Electric models only require blade sharpening, while gas mowers will need oil changes and tune-ups. Self-propelled mowers are the most popular choice for many home owners as they perform well and are easier to operate than manual-reel mowers.
Push mowers come in electric and gas models. The gas ones are often equipped with a four-stroke engine. Electric models use a motor to turn blades. Just like the previous type of mowers, these can also cut 22-inch swath and can handle thick and long grass and weeds, can side-discharge and bag clippings. Electronic models can be cord or cordless and they start with push-button ease. Most of the push mowers offer a mulching mode and a rear bag to finely cut clippings and fertilize grass as they decompose. Modern cordless mowers can last longer than previous models but they are also more expensive.
Just like self-propelled mowers, these are quite noisy and you may need ear protection. Gas models also produce emissions. Besides, plan for regular oils changes and tune-ups if you choose the gas model. Electrical models only need blade shaping. Push mowers work best for medium to small lawns without incline.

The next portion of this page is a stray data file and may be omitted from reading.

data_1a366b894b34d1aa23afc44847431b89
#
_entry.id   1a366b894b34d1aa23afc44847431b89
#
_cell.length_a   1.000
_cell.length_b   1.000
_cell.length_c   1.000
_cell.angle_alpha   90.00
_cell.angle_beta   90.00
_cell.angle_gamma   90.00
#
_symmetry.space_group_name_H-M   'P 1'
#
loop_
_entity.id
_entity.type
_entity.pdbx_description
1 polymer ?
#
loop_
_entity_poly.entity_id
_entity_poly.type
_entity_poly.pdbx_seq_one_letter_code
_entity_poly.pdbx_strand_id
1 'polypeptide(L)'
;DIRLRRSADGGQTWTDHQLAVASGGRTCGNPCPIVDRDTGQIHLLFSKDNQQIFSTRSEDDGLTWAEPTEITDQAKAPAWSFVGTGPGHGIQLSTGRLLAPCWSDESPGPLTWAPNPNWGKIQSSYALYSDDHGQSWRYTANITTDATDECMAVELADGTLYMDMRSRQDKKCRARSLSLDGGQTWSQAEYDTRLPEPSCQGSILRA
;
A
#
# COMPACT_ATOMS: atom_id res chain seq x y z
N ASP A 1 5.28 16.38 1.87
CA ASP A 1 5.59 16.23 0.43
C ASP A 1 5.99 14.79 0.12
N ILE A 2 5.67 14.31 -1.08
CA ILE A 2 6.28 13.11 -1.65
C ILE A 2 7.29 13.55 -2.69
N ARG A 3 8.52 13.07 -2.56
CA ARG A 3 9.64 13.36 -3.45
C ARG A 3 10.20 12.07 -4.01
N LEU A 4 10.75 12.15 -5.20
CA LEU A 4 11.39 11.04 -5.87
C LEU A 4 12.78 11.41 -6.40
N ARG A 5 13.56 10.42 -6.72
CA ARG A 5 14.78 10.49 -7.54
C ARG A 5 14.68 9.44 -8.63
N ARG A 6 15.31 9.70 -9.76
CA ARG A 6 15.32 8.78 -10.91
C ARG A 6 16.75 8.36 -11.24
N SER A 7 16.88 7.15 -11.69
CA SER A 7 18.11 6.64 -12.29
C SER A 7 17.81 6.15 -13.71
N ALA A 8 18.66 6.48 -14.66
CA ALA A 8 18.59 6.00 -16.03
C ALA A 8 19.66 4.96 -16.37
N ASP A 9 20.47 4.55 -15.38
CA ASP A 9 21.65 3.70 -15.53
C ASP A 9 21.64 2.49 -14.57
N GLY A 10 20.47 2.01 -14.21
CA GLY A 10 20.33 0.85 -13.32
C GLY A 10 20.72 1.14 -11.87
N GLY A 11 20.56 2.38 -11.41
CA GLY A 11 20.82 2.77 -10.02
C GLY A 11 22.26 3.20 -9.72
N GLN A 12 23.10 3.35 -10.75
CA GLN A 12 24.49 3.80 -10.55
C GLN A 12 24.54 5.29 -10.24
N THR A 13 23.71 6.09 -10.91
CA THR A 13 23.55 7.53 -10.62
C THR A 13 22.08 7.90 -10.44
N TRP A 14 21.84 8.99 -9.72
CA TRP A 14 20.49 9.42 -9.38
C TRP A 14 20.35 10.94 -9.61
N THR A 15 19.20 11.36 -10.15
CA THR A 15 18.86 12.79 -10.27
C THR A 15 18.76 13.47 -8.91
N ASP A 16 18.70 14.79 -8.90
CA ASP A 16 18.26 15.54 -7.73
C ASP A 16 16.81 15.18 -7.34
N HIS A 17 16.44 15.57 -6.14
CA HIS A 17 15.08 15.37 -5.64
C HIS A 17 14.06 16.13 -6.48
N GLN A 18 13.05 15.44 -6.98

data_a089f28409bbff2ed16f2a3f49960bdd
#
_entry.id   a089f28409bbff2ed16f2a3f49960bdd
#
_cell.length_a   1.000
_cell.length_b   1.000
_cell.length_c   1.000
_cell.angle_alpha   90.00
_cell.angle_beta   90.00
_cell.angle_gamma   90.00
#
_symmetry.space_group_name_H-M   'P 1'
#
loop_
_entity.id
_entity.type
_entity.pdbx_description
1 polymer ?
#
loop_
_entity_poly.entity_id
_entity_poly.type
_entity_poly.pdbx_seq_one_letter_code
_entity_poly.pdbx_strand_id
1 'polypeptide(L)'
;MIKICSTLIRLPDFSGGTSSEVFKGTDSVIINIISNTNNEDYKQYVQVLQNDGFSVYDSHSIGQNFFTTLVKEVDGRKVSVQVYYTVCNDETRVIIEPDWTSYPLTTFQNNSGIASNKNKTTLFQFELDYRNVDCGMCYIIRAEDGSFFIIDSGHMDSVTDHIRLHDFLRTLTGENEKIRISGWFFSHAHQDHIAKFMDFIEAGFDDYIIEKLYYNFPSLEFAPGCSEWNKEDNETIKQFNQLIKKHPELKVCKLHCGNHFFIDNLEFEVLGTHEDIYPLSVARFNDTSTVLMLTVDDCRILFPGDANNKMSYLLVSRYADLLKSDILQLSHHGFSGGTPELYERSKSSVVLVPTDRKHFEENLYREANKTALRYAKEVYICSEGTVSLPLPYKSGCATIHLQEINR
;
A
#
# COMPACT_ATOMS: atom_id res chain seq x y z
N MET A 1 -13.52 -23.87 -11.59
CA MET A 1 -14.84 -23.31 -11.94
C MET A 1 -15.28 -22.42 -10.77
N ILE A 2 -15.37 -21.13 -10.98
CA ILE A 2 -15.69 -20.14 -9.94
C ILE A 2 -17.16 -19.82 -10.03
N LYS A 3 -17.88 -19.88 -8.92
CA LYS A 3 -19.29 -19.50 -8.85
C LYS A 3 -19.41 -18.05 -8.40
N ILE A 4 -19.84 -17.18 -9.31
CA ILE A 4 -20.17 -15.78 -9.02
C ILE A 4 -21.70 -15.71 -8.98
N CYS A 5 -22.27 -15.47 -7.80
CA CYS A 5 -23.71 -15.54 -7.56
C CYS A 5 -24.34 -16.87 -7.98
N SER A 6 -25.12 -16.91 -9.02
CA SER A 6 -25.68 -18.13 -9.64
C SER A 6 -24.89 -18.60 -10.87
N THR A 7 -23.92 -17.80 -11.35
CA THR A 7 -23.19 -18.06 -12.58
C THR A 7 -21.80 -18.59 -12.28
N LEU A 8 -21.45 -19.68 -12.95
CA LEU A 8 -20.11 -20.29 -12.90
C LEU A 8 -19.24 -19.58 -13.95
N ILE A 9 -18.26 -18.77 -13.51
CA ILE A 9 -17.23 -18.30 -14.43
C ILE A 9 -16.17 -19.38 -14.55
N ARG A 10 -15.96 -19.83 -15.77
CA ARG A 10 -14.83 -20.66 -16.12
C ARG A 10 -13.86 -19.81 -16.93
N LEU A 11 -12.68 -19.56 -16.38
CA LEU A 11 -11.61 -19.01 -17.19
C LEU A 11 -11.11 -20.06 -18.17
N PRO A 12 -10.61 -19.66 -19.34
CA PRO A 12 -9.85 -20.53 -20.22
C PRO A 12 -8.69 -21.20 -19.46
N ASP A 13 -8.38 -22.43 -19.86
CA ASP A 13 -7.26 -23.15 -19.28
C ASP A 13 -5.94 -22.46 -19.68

Robotic mowers aren't used widely as they are the newest models on the market. They simply buzz along within an allowed perimeter. These robots are specifically designed to crisscross randomly, changing direction every time they reach an obstacle or the wire, and many models also can return to a charge station automatically. Once you have a schedule, your mower will start without your help - although it's better if someone can check on it from time to time. Robotic mowers are environmentally-friendly.
However, you will need to set up a perimeter wire and decide on mower's boundaries. You should remove all the obstacles before it can properly work. Their performance also varies and they after cut worse than conventional mowers, while the price is always higher.
Robotic mowers don't need any special upkeep, just cleaning and blade sharpening. They are perfect for those who have an obstacle-free, flat lawn and can supervise the mower.